Reach for it!
Posted by jebehles
In their 2014 Technical Communication Quarterly article, “The Rhetoric of Reach: Preparing Students for Technical Communication in the Age of Social Media,” Elise Hurley and Amy C. Kimme Hea discuss the challenges they encountered when trying to meld social media and technical communication. For the most part their students were, “hesitant to engage social media in technical communication contexts where assumptions about professionalism and credibility seem too high a price to pay for use” (56). Despite acknowledging the advantages of using social media, the students had heard too many horror stories of social media gone wrong. According to the authors, “it was clear that social media are tools to be used informally… not in professional contexts” (60).
This is unfortunate, the authors argue, because, “students need to be able to engage actively in [social media’s] cultural construction” (Hurley and Hea, 58). To do this, the authors turned to two concepts:
- reach: “the ability to form relationships, address user interests, and determine long-term effects of networking” (Pearson in Hurley and Hea, 57)
- crowdsourcing: “the practice of tapping into the collective public intelligence to complete a task or gain insights that would traditionally have been assigned to a member or consultant for an organization” (Pearson in Hurley and Hea, 57).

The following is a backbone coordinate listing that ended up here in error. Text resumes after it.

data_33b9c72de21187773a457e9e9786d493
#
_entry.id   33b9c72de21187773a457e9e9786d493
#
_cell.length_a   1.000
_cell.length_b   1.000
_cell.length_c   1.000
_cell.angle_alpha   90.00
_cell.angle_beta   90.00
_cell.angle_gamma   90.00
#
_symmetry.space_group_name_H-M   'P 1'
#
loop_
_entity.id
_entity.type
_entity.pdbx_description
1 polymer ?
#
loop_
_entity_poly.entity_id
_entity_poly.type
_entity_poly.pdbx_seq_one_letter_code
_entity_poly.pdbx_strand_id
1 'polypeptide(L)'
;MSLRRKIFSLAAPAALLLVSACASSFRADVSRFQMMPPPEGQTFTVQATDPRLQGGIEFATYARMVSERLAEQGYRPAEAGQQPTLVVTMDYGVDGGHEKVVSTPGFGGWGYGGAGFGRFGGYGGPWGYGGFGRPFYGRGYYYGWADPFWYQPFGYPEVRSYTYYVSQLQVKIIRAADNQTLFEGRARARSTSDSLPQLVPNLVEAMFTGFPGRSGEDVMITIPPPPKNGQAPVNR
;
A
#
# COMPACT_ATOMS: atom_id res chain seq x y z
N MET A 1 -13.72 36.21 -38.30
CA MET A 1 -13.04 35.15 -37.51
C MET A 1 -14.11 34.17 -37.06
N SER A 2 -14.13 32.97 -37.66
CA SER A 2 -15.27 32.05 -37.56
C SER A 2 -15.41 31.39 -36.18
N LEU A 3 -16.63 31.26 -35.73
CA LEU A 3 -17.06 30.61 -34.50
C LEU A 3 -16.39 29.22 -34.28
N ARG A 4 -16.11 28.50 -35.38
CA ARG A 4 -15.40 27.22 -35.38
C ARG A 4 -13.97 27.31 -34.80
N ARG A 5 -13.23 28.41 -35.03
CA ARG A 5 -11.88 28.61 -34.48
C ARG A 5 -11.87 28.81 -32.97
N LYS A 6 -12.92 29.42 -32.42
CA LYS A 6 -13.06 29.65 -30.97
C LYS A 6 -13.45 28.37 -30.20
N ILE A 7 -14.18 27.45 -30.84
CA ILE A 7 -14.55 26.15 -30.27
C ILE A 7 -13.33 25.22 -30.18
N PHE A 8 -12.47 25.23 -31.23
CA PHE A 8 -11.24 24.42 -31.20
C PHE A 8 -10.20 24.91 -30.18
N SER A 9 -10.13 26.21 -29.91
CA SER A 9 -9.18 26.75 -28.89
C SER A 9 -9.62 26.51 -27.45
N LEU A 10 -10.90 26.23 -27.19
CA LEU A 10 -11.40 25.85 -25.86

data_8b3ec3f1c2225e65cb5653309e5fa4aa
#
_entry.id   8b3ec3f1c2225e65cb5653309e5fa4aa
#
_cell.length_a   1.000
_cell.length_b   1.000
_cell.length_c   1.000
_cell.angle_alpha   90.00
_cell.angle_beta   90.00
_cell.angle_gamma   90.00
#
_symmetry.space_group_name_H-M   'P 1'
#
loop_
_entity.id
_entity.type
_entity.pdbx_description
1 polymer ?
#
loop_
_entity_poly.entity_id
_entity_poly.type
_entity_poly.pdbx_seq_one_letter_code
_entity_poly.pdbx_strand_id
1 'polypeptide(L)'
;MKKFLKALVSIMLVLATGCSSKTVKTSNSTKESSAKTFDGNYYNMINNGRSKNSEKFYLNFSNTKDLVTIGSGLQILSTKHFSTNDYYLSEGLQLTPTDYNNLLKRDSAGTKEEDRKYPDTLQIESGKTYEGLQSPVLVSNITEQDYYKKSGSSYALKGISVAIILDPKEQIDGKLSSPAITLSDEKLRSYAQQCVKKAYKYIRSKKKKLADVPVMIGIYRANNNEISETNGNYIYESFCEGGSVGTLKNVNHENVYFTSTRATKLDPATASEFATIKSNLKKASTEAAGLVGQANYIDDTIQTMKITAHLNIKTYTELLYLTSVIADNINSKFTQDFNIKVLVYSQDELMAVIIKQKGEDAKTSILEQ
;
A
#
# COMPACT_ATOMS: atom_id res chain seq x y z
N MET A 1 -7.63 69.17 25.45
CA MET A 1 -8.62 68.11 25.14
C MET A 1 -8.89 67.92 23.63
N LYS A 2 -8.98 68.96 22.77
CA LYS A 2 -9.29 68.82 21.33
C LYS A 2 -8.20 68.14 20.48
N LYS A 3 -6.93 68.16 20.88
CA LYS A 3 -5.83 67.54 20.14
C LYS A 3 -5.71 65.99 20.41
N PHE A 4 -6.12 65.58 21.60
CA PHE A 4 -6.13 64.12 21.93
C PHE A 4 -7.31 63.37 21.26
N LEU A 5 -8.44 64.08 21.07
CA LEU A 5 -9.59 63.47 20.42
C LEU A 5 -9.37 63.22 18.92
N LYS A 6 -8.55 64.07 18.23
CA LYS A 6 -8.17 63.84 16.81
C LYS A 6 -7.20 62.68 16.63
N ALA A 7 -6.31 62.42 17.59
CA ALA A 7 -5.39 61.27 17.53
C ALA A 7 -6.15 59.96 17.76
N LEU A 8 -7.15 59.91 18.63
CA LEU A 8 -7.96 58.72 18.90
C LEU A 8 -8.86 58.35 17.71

I have been familiar with the latter term for years, as I used to work for a company that crowdsourced its content. Ever since then, I have been interested in its use in technical communication, and I am excited to see it referenced within the field’s literature. I agree with Hurley and Hea’s conclusion that, “technical writers must maintain their relevance by reaching readers and anticipating their needs as they create content…” (61).
However, I believe that crowdsourced technical communication is more prevalent than the authors seem to realize. And more often than not, the content was not written by a technical writer. One example is the Stack Overflow website. People can come to this site asking questions about programming, and other users of the site will answer, with other users chiming in to contribute their experience, until a satisfactory solution is found. The community is self-moderated by a reputation system that allows garbage questions and answers to be removed. I have stumbled over this website (or its parent, Stack Exchange) again and again searching for solutions to my software problems.
I am less interested in this sort of crowdsourced knowledge. What I am interested is when companies take advantage of crowdsourcing that is already going on. In this scenario, a company will set up some sort of forum or bulletin board-style site where users of their product can ask questions. However, rather than hiring staff to answer those questions, the company instead depends on altruistic users who post their answers and experiences without pay.
Microsoft is one company leveraging the power of the “crowd” to help users solve technical problems. The Microsoft Community is their community-fueled help platform. Much like Stack Overflow, users can post questions to be answered by other users. The difference, however, is that Microsoft employees moderate the forum–although they rarely post responses themselves.
I can only imagine how much money Microsoft has saved by enabling its community of users to troubleshoot other users’ problems. I would be interested in finding out what other companies do this, and if it extends to more traditional documentation, rather than just questions and answers.
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